How Do I Know Which Bass Guitar I Should Buy?
The single most important question to ask yourself before buying a bass is: What do I want in a bass? The following are some key points to consider when choosing your new instrument:
Feel: The bass needs to feel good to you. Actually, it needs to feel good to your hands. You don’t have to be an expert to determine whether a bass is right for you. Just pick it up and play a few notes. If the bass responds to your touch and doesn’t feel awkward or stiff, it’s a good candidate.
Play lots of different basses when you shop so you have some way of comparing the different models. Play a high-end model for comparison, as well. And then see whether you can find a less expensive model that feels similar.
Sound: The bass needs to sound good to you and to the people you play with. It needs to have a clear, clean bottom end (low frequencies) If you want to alter the tone of the bass and dirty it up, fine. But make sure that you start out with a clean bottom, er, tone.
Looks: Looks are a distant third behind feel and sound. Don’t sacrifice tone or playability for looks. You can always have the bass refinished. Of course, if possible, pick a bass you also enjoy looking at (or rather, you enjoy being seen with).
Here’s a really good piece of advice: Don’t settle. If you find a bass that sounds great but doesn’t feel good in your hands, don’t buy it. If you find a bass that feels wonderful but sounds like a buzz saw, don’t buy it. You can have the best of both worlds; you just have to look for it.
Some fledgling bassists feel that they have to earn that special bass. Don’t buy into that line of thinking.
You need to determine only whether your level of commitment is strong enough, and nobody knows that better than you. If you’re convinced you’re going to be playing bass for the rest of your life, or at least for the next few years or so, get the best bass you can afford. A great bass encourages you to play more, which in turn makes you a better player.
In the long run, buying a good instrument right from the start is more cost-effective than constantly trading in mediocre instruments without ever buying the one you really want. Every time you trade in a used bass, you lose money. Make your bass yours, for better or for worse, in sickness and in health.
If you aren’t sure that you want to be a bassist, or if you’re just temporarily filling the bass chair for a band, go for a bass that feels good and has a good tone, but don’t break your bank account.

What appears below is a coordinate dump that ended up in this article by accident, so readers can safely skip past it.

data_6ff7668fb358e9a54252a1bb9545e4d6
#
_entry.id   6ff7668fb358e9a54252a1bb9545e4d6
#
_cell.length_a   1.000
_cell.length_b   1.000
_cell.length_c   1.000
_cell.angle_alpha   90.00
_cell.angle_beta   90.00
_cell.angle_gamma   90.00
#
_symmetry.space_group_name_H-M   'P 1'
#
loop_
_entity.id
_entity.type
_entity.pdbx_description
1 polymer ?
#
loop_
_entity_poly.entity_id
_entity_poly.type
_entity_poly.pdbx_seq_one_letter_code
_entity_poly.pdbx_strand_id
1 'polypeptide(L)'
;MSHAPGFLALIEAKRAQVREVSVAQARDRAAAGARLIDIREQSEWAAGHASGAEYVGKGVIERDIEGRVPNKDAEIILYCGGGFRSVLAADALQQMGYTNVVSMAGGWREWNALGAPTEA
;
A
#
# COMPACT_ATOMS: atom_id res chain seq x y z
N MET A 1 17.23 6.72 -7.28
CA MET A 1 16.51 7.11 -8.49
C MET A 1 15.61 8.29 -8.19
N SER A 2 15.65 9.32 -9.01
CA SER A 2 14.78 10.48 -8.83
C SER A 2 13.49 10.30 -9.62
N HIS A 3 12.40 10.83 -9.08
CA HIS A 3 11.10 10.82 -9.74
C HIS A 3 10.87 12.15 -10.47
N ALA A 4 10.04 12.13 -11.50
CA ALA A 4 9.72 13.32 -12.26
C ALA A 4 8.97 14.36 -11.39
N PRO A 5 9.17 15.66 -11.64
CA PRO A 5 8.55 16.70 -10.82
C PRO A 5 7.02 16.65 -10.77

You can choose from a wide variety of bass guitars in the economy price range, and some of them are quite good. If you find that bass playing is growing on you, you can always get a better one later and keep the first one as a backup.
How many strings do I need?
Today’s bassists face a variety of choices when selecting a bass. Not only do you have a huge selection of brand names to consider, but you also have to decide whether to buy a traditional four-string bass or go for the extended range of a five-string bass, six-string bass, or beyond.
In the mid-1970s, Anthony Jackson — a top New York City session player best known for his work with Steely Dan, Chaka Khan, and Paul Simon — conceived of, and had luthier Carl Thompson build, a six-string contrabass guitar with an extra high string and an extra low string.
Soon after, other players saw his design and adapted the idea of adding a lower fifth string to compete with the extra low sounds of the keyboard bass on records. The resulting five- and six-string configurations allow bassists to reach lower notes for groovy, synth-like (or synthesizer-like) bass lines, the high notes for clearer soloing and filling, and everything in between.
To determine how many strings your bass guitar should have for the styles of music you want to play, figure out whether you need to venture into the extreme low and high registers frequently.
If you play a lot of dance or hip-hop, a five-string bass with its extra low string may be right for you. If you want to get into fusion jazz, a six-string bass may be the answer for extensive soloing on the high string. However, a four-string bass can fulfill the bass function just as well for any genre. So, the number of strings becomes a question of personal preference.
To fret or not to fret
Fretless basses, which have no frets on the fingerboard, have a distinctive sound. When you play a fretless bass, you press the string directly onto the wood, just as you would on an upright, or double, bass. In place of the frets, the neck has markers either on the top, where the frets would be, or on the side of the fingerboard.
If you’re just beginning to play and you’re buying your first bass, don’t get a fretless bass. A fretted bass is easier to play in tune; its frets cut off your string precisely at the correct note, whereas on a fretless bass your fingers are responsible for finding the correct intonation.
You may consider a fretless bass as your second bass when you reach the intermediate level or beyond. You may even want to use a fretless bass as your primary instrument after you become a more seasoned player.